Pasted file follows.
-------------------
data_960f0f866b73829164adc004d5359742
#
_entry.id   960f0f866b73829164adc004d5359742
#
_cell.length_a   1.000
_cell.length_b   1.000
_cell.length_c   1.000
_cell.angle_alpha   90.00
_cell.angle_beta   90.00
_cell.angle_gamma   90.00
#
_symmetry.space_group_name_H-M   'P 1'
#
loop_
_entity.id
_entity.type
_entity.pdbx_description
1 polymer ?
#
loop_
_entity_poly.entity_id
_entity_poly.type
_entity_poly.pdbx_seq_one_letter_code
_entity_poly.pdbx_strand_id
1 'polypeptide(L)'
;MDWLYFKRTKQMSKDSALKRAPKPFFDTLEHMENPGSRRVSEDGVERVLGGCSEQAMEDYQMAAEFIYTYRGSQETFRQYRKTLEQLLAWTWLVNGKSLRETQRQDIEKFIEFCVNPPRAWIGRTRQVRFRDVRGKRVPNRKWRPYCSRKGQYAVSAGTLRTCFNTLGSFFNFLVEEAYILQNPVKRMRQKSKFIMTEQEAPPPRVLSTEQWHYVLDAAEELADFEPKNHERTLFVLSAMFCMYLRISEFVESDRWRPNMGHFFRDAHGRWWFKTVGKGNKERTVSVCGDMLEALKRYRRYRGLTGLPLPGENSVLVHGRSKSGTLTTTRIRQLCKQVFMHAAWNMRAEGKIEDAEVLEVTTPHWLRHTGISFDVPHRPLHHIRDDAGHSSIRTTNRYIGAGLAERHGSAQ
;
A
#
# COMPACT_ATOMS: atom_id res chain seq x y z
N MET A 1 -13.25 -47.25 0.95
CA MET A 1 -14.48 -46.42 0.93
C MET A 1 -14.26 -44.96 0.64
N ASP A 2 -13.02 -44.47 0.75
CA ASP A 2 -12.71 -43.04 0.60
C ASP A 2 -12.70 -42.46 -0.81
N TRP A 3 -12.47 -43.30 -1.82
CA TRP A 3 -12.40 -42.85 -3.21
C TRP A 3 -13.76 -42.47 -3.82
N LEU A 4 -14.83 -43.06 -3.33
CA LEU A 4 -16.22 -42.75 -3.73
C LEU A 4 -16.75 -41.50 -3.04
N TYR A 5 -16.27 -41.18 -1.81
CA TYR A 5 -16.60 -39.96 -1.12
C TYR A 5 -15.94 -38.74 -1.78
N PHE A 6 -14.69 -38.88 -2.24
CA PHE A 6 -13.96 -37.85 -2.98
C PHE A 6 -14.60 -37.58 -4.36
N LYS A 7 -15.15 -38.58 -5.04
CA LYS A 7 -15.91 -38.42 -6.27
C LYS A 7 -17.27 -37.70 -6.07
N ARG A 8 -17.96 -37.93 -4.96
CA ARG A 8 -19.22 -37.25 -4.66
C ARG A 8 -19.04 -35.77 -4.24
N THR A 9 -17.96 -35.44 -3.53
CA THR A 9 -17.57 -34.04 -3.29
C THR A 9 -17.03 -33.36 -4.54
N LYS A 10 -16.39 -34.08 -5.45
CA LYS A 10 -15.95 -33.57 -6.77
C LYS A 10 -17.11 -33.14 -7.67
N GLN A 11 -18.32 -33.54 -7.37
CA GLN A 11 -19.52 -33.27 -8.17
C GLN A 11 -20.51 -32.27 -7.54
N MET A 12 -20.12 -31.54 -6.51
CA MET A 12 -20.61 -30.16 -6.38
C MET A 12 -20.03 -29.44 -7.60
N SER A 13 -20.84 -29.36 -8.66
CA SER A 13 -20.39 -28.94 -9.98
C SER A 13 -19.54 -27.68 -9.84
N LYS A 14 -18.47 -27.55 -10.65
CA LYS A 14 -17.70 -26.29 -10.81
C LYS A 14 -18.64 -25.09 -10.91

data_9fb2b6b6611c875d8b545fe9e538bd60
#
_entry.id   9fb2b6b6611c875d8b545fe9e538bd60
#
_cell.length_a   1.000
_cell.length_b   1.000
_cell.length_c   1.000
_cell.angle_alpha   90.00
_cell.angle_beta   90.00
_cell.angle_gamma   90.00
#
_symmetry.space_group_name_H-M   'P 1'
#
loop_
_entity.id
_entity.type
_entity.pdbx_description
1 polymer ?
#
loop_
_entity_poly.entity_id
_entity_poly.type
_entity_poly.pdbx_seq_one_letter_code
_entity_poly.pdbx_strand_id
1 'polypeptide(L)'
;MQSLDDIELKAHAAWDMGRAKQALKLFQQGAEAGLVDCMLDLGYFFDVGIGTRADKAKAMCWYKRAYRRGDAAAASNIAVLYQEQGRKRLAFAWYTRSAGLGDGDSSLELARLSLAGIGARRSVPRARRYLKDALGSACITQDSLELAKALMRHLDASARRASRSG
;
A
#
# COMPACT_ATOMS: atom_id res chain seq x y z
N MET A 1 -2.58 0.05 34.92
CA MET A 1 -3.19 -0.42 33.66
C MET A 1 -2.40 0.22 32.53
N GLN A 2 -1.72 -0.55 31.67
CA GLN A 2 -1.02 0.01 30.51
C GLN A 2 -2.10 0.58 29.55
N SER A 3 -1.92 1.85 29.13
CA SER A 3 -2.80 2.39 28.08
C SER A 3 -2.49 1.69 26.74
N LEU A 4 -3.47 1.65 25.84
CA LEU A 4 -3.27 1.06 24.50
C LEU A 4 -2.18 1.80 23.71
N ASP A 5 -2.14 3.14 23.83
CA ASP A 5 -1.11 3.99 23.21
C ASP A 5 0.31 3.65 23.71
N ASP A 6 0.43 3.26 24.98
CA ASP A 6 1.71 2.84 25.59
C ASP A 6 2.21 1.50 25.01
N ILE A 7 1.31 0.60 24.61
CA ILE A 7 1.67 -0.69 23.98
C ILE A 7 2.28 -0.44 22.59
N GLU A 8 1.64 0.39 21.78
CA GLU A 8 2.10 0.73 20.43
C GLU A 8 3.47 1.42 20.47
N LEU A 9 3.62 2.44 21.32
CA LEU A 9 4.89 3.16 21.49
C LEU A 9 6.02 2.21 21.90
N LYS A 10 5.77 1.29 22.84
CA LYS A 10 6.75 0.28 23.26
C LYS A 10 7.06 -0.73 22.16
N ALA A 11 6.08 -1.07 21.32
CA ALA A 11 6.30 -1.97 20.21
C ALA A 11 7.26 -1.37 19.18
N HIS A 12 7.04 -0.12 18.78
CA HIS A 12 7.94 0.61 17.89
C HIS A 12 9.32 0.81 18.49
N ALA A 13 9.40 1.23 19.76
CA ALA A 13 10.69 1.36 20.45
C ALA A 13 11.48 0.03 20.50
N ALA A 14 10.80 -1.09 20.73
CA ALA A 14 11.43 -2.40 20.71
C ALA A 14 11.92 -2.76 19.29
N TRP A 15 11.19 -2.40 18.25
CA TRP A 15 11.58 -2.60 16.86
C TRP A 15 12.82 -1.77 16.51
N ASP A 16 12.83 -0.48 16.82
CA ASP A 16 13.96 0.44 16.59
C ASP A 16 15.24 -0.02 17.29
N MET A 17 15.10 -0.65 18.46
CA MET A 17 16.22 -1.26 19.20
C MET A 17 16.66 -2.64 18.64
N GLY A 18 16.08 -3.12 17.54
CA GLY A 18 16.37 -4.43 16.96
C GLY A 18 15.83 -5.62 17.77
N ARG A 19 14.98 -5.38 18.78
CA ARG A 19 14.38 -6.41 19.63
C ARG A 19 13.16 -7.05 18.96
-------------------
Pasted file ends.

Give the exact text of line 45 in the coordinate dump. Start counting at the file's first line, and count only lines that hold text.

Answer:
C TYR A 5 -15.94 -38.74 -1.78